Take more balanced, broader view on capital punishment: Singapore Foreign Minister at UN
- Posted 22 Sep 2016 18:47
- Updated 22 Sep 2016 18:50
Foreign Affairs Minister Vivian Balakrishnan speaks during a media interview on Dec 4, 2015. (TODAY file photo)
NEW YORK: Singapore Foreign Minister Vivian Balakrishnan on Wednesday (Sep 21) urged countries to take a “more balanced, broader assessment” of the death penalty, as he outlined Singapore’s approach to capital punishment.
He was speaking at a high-level event on the sidelines of the United Nations (UN) General Assembly in New York, where representatives from countries like Italy noted the “clear international trend in favour of the moratorium” on capital punishment while calling for a “constant effort to listen to those who hold a different position”.
In his speech, Dr Balakrishnan acknowledged Italy’s intention to promote debate. “I think our starting shared position has to be that all human life is sacred,” he said, adding that the question was “whether the death penalty, in the proper context and in strictly limited circumstances, plays any role in protecting the sanctity of life”.
“In Singapore, where I come from, the death penalty remains on our statutes,” he said. “But it is applied only and strictly in the context of an unwavering commitment to the rule of law.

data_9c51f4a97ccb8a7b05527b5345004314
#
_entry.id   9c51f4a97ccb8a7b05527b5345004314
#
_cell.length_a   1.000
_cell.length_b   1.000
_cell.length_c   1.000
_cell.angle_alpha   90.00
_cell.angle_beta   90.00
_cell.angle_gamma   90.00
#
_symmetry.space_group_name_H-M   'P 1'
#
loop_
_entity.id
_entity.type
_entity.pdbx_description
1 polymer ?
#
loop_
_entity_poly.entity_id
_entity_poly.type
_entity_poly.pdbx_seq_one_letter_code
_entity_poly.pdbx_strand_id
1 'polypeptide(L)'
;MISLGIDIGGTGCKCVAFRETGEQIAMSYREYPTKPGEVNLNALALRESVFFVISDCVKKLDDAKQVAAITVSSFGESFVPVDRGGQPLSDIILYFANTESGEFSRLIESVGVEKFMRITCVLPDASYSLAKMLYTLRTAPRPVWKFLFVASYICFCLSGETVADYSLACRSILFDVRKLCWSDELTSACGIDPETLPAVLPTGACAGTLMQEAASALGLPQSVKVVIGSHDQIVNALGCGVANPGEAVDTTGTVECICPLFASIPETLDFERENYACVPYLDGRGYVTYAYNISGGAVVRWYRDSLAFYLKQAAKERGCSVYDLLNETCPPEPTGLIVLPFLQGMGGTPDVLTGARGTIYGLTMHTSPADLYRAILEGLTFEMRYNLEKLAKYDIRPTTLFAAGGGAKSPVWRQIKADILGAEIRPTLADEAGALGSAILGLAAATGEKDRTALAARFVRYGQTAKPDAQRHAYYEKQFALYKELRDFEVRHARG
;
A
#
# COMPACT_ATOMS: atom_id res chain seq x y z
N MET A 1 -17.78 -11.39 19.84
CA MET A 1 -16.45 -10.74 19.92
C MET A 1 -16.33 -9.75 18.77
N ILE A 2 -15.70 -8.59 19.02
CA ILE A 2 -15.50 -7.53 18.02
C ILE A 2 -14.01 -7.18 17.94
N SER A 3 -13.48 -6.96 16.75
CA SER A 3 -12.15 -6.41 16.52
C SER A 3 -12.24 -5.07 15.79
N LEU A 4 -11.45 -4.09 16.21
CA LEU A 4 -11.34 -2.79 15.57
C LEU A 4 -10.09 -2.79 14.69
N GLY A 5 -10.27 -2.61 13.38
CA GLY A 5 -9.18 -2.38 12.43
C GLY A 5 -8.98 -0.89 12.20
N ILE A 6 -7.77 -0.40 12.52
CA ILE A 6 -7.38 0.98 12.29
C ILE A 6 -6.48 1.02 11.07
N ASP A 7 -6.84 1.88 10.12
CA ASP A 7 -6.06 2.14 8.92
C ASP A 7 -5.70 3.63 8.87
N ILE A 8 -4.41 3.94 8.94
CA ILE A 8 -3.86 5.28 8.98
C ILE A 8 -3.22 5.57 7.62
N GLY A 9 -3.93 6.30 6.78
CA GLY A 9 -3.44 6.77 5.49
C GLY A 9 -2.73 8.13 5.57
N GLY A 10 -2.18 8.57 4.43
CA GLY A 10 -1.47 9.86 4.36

“In fact, you could argue that a prerequisite is an unwavering commitment to the rule of law, resting on a strong and independent judiciary. There must be fair and transparent laws and due process … Capital punishment is carried out only after due judicial process and in accordance with the law.
“As a result, for what it is worth, I can stand here and tell you that Singapore is one of the safest countries in the world. Our residents, including women and children, can go anywhere they please, freely and without fear, at any time of the day or night.”
Dr Balakrishnan went on to explain how capital punishment for drug-related offences and for murder has been a key element in keeping Singapore drug-free and safe. “Singapore is probably one of the few countries in the world which has successfully fought this drug problem. And we do not have slums, we do not have ghettos, we do not have no-go zones for the police.
“The death penalty has deterred major drug syndicates from establishing themselves in Singapore, and we have successfully kept the drug situation under control.”
Dr Balakrishnan also noted that Singapore has “very high levels of support on the part of (its) people for the death penalty to remain on (its) books”.
“But we do not take this support for granted and from time to time, we will continue to review our legislation and make changes according to our circumstances,” he said.
– CNA/dt – Channel News Asia, 22/9/2016